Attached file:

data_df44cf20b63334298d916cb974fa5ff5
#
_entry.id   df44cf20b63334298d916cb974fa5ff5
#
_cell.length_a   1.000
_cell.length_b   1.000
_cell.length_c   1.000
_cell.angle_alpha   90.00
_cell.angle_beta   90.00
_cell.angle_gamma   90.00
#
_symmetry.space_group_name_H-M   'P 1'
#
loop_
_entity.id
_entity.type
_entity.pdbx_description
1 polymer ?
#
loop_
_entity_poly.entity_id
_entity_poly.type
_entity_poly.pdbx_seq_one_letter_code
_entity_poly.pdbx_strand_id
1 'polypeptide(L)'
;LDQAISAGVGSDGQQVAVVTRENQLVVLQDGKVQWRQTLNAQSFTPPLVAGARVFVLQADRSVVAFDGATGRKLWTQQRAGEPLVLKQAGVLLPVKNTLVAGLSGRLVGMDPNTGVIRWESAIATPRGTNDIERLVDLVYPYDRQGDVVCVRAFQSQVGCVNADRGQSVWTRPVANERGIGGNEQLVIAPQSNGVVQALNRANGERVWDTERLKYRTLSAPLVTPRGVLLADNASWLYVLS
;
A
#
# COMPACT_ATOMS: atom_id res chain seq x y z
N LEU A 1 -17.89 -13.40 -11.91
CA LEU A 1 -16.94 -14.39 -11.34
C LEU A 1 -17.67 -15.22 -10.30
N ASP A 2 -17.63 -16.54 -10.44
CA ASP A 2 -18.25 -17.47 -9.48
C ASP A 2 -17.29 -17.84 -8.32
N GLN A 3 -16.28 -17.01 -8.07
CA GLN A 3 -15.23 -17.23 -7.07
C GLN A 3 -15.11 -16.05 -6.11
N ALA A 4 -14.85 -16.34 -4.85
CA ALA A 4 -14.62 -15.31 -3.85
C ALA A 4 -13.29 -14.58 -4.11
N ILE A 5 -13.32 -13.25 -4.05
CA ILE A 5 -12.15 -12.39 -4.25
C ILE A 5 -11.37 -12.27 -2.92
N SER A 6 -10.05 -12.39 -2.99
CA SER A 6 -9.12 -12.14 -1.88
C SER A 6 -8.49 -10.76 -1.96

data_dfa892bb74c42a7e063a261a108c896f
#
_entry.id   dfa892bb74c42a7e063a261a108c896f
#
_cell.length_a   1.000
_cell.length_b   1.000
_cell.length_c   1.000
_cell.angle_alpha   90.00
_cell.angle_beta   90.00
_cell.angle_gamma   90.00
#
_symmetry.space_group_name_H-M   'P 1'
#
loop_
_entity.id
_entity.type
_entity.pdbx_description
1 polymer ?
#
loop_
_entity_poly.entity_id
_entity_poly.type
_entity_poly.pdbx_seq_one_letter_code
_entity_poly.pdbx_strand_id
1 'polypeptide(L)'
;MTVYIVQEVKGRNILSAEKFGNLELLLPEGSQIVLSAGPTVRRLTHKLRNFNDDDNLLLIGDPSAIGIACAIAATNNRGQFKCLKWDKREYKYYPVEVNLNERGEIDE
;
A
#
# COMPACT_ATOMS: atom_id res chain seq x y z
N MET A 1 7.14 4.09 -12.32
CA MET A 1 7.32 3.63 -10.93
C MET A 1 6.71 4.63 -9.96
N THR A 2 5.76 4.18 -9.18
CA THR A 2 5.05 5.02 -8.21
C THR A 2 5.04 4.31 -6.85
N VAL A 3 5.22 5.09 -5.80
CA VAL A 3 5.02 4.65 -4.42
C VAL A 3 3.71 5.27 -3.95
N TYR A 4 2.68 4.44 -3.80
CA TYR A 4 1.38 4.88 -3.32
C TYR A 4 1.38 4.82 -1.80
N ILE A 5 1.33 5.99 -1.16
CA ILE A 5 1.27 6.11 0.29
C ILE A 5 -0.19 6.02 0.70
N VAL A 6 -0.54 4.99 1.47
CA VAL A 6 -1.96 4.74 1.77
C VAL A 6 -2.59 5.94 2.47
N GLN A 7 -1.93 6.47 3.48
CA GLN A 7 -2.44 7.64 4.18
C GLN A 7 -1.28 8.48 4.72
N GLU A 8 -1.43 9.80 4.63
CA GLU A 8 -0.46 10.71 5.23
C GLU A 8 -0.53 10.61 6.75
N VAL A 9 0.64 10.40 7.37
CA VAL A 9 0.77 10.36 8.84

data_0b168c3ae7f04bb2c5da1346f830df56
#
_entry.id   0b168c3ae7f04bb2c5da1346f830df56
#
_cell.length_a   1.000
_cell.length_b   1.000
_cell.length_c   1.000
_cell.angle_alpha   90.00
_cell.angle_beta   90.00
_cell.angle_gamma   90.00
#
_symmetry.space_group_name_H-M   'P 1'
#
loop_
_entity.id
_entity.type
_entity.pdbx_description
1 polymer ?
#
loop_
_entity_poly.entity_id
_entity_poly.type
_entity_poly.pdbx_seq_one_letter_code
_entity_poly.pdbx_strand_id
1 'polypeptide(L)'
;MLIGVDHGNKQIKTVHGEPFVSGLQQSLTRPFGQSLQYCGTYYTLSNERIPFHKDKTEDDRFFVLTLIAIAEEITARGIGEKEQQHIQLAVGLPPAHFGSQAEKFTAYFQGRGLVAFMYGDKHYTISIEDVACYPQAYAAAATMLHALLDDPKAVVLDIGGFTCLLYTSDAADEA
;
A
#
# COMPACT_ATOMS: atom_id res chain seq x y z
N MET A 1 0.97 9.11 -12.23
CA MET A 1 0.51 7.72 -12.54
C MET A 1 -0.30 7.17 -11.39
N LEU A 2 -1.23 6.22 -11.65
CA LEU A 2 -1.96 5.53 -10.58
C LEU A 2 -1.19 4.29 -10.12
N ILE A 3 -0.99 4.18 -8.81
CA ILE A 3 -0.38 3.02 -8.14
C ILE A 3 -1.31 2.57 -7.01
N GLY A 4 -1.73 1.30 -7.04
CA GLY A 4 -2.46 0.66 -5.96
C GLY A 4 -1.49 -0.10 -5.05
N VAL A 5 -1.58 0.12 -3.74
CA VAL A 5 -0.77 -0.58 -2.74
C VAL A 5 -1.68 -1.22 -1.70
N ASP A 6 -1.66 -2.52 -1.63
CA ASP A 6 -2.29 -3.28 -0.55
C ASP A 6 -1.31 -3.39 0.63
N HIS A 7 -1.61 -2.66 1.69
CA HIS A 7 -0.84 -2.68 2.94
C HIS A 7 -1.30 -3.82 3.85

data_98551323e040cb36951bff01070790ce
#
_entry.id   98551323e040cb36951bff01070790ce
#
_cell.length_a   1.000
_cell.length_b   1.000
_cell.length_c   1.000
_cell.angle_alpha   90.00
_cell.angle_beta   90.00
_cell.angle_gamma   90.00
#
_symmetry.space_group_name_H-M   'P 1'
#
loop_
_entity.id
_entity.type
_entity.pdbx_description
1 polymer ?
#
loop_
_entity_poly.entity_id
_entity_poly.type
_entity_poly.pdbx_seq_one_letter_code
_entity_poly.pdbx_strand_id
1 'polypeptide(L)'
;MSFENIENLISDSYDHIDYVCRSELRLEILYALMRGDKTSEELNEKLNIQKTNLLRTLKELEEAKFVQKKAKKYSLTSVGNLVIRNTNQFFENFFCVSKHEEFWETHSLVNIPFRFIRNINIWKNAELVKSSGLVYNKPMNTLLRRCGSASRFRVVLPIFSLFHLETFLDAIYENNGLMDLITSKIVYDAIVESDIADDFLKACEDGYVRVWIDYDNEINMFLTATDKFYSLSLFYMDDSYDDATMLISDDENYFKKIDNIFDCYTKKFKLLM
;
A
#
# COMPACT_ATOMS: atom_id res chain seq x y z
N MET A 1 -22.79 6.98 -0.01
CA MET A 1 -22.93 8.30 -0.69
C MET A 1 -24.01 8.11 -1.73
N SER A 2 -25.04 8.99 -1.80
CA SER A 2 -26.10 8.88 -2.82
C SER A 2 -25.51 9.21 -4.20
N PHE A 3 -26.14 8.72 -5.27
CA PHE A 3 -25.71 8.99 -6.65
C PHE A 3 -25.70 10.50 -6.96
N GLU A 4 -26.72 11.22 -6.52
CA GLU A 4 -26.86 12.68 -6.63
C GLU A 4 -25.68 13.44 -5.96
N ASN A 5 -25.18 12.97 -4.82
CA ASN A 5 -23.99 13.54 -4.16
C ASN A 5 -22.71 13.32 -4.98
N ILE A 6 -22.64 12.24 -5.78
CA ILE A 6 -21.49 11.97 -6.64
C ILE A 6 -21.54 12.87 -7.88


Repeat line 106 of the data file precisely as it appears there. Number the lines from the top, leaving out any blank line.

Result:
#